At income tax time, some of the receipts we are looking for could well be from charitable donations. Manitobans rank No. 1 as the most charitable in Canada, and have been for years. Yet only 26 per cent of Manitoba tax filers report a donation to charity.
(The percentage who actually donate is somewhat higher because one spouse typically reports the combined total from both. This is good for saving taxes — more on that later).
Of course, there are many ways to be generous that don’t show up on your income tax return. Think of volunteering time, donating food and other items, and being a good family member, friend or neighbour. As well, money can be given to non-profit groups and organizations that don’t issue tax receipts.
But donating to registered charities is a vital part of active citizenship and participating in civil society.
Here are five suggestions to make the most of charitable giving:
There are tens of thousands of charities in Canada, focusing on everything from the arts to zoos. So, pick one or more that you like and donate away!
By donating, we make our lives more fulfilling as we nurture our diverse passions. We feel more empowered — we are trying to be part of the solution. We inspire others and ourselves — to be the kind of people who are interesting and involved in making a positive impact.
We know that there are striking needs in places that are far away from here. We are invited to help out not only during dramatic disasters but also through continuing development work.
But doesn’t charity begin at home? Sure, but where is home in the global village?
Many local groups cannot afford much to publicize their valuable work, but they need our donations. My wife and I are fond of two small home-grown organizations: The Marquis Project and The Women’s Resource Centre.
Important also are the large umbrella-type organizations, like the United Way, community foundations and the Brandon Regional Health Centre Foundation. And as I noted a few months ago in my "bucket list" column, foundations also offer you the opportunity to designate your gift as a perpetual legacy.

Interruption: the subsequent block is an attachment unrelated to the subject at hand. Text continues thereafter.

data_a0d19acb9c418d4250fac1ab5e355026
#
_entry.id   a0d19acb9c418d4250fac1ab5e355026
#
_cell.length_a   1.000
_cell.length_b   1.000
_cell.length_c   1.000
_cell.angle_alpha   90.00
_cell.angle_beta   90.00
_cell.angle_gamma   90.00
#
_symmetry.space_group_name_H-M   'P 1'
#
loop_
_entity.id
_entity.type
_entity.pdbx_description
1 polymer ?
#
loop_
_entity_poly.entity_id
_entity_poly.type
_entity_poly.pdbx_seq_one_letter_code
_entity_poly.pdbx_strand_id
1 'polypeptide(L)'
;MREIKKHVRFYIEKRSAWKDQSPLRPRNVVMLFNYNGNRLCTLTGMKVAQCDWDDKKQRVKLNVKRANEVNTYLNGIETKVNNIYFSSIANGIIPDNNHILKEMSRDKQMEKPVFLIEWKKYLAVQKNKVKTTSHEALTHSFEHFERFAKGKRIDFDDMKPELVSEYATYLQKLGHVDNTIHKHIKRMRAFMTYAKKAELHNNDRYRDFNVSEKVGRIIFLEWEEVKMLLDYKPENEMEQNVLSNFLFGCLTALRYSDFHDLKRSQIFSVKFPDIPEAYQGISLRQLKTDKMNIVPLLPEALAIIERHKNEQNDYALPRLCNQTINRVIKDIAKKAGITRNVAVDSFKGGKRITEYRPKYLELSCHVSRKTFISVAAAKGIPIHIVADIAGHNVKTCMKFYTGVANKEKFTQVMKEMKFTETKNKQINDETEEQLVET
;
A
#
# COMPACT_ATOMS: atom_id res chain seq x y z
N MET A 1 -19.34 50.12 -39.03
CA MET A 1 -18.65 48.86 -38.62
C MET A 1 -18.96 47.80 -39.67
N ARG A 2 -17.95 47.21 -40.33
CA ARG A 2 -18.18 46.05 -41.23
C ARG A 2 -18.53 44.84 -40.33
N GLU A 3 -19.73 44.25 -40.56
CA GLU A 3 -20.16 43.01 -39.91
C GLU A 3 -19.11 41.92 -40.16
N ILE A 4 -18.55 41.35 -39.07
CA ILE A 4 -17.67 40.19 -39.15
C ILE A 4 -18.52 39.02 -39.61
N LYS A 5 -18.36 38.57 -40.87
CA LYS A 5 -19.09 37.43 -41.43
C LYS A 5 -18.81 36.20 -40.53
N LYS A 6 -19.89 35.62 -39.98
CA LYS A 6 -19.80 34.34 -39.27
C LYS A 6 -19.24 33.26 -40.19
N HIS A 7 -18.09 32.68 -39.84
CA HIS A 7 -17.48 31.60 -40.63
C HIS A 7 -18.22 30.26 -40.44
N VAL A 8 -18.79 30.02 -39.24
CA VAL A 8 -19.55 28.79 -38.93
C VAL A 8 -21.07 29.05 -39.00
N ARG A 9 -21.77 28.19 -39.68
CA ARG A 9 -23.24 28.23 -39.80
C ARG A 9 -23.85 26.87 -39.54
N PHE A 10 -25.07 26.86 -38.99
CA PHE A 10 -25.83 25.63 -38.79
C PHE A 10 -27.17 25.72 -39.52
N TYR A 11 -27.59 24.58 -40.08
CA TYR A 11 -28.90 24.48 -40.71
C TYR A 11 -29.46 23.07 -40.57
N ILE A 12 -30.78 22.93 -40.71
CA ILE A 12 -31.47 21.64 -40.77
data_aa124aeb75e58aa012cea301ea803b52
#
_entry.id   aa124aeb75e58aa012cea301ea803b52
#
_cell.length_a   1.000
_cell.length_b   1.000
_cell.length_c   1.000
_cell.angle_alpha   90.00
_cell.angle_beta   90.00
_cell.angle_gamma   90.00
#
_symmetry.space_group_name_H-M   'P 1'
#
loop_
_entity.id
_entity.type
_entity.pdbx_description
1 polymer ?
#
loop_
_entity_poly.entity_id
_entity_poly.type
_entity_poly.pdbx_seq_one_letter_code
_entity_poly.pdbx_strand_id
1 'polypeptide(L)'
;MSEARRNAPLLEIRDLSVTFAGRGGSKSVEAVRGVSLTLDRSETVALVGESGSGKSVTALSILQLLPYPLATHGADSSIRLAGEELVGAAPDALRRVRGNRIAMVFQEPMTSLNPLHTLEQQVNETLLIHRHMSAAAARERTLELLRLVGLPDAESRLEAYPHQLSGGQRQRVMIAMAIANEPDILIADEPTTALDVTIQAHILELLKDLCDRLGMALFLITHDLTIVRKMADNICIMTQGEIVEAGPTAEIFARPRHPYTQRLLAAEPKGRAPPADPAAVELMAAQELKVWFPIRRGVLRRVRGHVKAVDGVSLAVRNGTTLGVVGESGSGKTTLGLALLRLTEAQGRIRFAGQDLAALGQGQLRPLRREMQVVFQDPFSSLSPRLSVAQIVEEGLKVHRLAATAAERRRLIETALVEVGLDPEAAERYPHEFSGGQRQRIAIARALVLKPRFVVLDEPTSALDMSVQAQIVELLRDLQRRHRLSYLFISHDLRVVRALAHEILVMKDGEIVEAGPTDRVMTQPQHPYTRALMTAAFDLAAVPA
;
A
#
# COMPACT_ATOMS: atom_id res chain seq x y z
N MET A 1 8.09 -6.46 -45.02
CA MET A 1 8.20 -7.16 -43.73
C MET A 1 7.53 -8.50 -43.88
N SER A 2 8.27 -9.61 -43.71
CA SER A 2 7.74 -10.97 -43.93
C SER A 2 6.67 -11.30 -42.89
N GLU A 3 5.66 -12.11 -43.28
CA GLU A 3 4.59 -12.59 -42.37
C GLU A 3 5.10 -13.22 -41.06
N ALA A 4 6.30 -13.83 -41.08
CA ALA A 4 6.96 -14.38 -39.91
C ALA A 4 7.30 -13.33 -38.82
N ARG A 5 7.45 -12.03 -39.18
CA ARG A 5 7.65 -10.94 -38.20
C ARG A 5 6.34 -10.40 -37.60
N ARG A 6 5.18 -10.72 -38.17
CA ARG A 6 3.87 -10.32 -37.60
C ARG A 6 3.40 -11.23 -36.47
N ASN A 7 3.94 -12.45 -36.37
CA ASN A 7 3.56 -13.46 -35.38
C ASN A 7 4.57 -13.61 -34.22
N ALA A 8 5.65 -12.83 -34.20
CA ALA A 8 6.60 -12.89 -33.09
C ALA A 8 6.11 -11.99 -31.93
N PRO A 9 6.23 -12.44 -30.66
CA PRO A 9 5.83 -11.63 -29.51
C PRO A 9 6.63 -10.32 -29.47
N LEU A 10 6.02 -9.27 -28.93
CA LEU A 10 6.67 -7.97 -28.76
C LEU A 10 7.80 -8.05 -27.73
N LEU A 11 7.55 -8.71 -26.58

Some workplaces provide the convenience of donating through payroll deduction, often with programs like All Charities or United Way. Some pension plans have the same option for retirees. (Remember to include such donations from Box 46 of your T4 slip or from your T4A slip if you are retired).
Why not consider an annual charitable donation goal like one-quarter of one per cent of your income? That would mean that a Brandon household with an average annual income of $75,000 would donate $200 each year.
The federal and provincial governments provide tax credits for donations to registered charities. There are several points to remember. One is that spouses can combine their donations. A second is that donations can be carried forward for five years. A third is that there is an incentive to donate a total of more than $200. Any amount up to $200 generates a tax saving of about 25 per cent. Any amount over $200 generates a tax saving of about 45 per cent.
Take the previous example of a household giving $200 — their tax saving would be $50. But if they doubled their donations to $400, their tax saving would nearly triple — to $145 (Carrying forward to claim several years’ worth at once would save even more).
In addition to encouraging everyone to donate more than $200, the federal government is also encouraging those who have never donated to get started. The new "First-Time Donor’s Super Credit" adds another 25 per cent in tax savings for up to $1,000 in donations.
We can use the earlier example for a first-time donor. Now a donation of $200 has a tax saving of $100; a donation of $400 has a tax saving of $245. So, if you have never donated before, right now (until 2017) is the time!
Think more about giving more to charity. It can be a great way to support the wider community and feel good yourself. Income tax credits are an extra bonus.
» David McConkey is an active citizen. Contact him and read previous columns at davidmcconkey.com.